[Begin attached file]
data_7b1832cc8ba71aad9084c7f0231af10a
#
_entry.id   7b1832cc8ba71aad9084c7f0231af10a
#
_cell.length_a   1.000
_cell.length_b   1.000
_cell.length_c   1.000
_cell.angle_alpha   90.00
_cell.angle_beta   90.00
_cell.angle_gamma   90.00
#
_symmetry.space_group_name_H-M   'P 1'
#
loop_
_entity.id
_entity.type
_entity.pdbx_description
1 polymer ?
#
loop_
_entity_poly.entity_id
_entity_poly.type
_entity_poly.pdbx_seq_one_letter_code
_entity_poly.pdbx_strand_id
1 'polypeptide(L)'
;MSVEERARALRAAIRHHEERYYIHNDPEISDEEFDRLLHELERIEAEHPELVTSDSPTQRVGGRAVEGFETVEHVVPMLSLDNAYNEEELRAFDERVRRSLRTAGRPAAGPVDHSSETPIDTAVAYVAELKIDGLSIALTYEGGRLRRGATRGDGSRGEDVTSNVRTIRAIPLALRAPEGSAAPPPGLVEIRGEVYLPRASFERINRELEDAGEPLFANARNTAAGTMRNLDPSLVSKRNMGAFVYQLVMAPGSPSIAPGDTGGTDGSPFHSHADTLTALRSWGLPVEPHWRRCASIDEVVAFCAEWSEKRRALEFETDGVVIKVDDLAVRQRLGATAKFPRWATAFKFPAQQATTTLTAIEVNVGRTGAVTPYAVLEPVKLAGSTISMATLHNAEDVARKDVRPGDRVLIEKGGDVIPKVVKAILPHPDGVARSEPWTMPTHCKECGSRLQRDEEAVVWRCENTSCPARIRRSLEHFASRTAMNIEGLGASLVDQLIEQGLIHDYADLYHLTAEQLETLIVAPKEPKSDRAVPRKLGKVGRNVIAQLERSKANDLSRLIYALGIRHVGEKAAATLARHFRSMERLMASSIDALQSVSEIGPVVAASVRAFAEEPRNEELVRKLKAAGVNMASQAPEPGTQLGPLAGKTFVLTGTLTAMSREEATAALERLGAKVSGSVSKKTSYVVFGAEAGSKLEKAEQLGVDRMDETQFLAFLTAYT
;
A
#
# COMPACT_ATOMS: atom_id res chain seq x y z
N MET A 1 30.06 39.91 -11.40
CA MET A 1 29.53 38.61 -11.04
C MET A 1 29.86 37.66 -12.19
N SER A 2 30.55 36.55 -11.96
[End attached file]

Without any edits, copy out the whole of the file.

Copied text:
data_7b1832cc8ba71aad9084c7f0231af10a
#
_entry.id   7b1832cc8ba71aad9084c7f0231af10a
#
_cell.length_a   1.000
_cell.length_b   1.000
_cell.length_c   1.000
_cell.angle_alpha   90.00
_cell.angle_beta   90.00
_cell.angle_gamma   90.00
#
_symmetry.space_group_name_H-M   'P 1'
#
loop_
_entity.id
_entity.type
_entity.pdbx_description
1 polymer ?
#
loop_
_entity_poly.entity_id
_entity_poly.type
_entity_poly.pdbx_seq_one_letter_code
_entity_poly.pdbx_strand_id
1 'polypeptide(L)'
;MSVEERARALRAAIRHHEERYYIHNDPEISDEEFDRLLHELERIEAEHPELVTSDSPTQRVGGRAVEGFETVEHVVPMLSLDNAYNEEELRAFDERVRRSLRTAGRPAAGPVDHSSETPIDTAVAYVAELKIDGLSIALTYEGGRLRRGATRGDGSRGEDVTSNVRTIRAIPLALRAPEGSAAPPPGLVEIRGEVYLPRASFERINRELEDAGEPLFANARNTAAGTMRNLDPSLVSKRNMGAFVYQLVMAPGSPSIAPGDTGGTDGSPFHSHADTLTALRSWGLPVEPHWRRCASIDEVVAFCAEWSEKRRALEFETDGVVIKVDDLAVRQRLGATAKFPRWATAFKFPAQQATTTLTAIEVNVGRTGAVTPYAVLEPVKLAGSTISMATLHNAEDVARKDVRPGDRVLIEKGGDVIPKVVKAILPHPDGVARSEPWTMPTHCKECGSRLQRDEEAVVWRCENTSCPARIRRSLEHFASRTAMNIEGLGASLVDQLIEQGLIHDYADLYHLTAEQLETLIVAPKEPKSDRAVPRKLGKVGRNVIAQLERSKANDLSRLIYALGIRHVGEKAAATLARHFRSMERLMASSIDALQSVSEIGPVVAASVRAFAEEPRNEELVRKLKAAGVNMASQAPEPGTQLGPLAGKTFVLTGTLTAMSREEATAALERLGAKVSGSVSKKTSYVVFGAEAGSKLEKAEQLGVDRMDETQFLAFLTAYT
;
A
#
# COMPACT_ATOMS: atom_id res chain seq x y z
N MET A 1 30.06 39.91 -11.40
CA MET A 1 29.53 38.61 -11.04
C MET A 1 29.86 37.66 -12.19
N SER A 2 30.55 36.55 -11.96